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Dec 13, 2011

The Quest for Intimacy

Friends, I have learned a valuable lesson from the culmination of my family and philosophical classes this semester, and the greatest influence for this discovery has been brought on by this Marriage and Family Class. Thank You Brother Williams, and all my other instructors. My whole perspective on life has changed.

What gives us our drive, our quest and our tenacity to go forward? It has been brought to my attention that man's ultimate drive, or what makes the human race tick, is their quest for intimacy, with other people, with things, with knowledge, and with experience. This understanding explains almost every behavior that people make and it shocked me when I made the connection.

Let me explain...


This is a difficult concept to explain, yet in all of people’s behavior, the examples are manifest. Intimacy is connected in a direct cycle with interest and love. Scientist who are on the cutting edge of technology and artist who develop great works and ideas, all have a profound love for what they are accomplishing. Because of their love they ask questions and dive into their field with questions like, how are these two equations related, or how can I arrange these notes to convey this feeling. They are combining things that aren’t necessarily related, but once put together, create something better and new. The discovery is loved, and that in turn leads to new questions, and a genuine interest in the subject further.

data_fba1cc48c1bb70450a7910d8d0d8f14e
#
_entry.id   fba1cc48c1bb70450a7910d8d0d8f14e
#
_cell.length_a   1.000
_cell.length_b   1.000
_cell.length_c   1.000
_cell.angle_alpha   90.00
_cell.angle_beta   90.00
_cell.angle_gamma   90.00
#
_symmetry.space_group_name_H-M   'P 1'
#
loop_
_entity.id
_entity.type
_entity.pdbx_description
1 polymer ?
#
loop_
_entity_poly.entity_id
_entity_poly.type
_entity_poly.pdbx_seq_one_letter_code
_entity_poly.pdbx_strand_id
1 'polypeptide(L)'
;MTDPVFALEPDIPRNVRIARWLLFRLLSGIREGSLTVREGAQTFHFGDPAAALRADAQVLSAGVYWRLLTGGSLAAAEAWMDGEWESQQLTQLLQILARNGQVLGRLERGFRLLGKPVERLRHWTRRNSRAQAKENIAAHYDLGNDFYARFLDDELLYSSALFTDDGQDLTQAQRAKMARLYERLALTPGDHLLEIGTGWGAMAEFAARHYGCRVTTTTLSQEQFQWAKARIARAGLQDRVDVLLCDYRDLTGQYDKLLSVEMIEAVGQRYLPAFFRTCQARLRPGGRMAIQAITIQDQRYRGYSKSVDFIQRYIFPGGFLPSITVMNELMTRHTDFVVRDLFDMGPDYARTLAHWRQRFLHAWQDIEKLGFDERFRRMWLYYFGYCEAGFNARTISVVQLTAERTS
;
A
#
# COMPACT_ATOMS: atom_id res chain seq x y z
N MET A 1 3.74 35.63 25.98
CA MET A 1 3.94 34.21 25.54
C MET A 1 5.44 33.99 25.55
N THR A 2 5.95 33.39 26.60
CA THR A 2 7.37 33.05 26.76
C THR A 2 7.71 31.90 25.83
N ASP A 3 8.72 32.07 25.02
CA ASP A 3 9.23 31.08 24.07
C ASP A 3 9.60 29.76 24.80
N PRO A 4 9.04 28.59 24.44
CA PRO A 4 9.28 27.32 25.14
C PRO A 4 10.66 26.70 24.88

Is this quest of intimacy limited to the devoted scientist or artist? No. To relate it more to the common man, every person is attracted in some way to another human being. We see it every day, boy meets girl. They are two different entities. They date and fall in love, are intimate, and eventually create…children. In completing the intimacy cycle of creation, most couples who chose not to have children according to a sociological study, feel they have lost their sense of purpose as they age and feel that they have lost the greatest contribution that they could make to society. When man and wife are not intimate on all three levels of physical, emotional and committal levels they cannot achieve a consummate love relationship and often the rearing of the children does not occur in the correct manor.  The child’s understanding and ability to be properly intimate and bring and rear life, is then stifled or distorted and falters.
            The breaking of this cycle of intimacy is the cause of what most of society deems as bad behavior. The “bad behavior” is by no means a healthy replacement for true intimacy, but it temporarily fills the large void left by the lack of connection. If the intimacy needs of an individual are not met, then they look elsewhere for something to meet their needs. For example, Henry, age 17, feels that there is lack stability in his life. He may not understand this consciously, but subconsciously he is searching for something stable, loving and constant in his life. His father left his mother when he was 7 and his mother is always gone working to support the family, she feels frustrated and stressed most of the time, concerning money matters and so communication between the two of them is often angry or negative, and so he avoids his mother. Henry hates his situation and wants to leave the house. Henry‘s emotional, physical, and committal relationship with his mother is breaking down. As a result, Henry finds a group of friends who love him, accept him, understand how he feels, and have a strong commitment to one another. Henry has found and joined a gang, filling the void that has been created between him and his mother.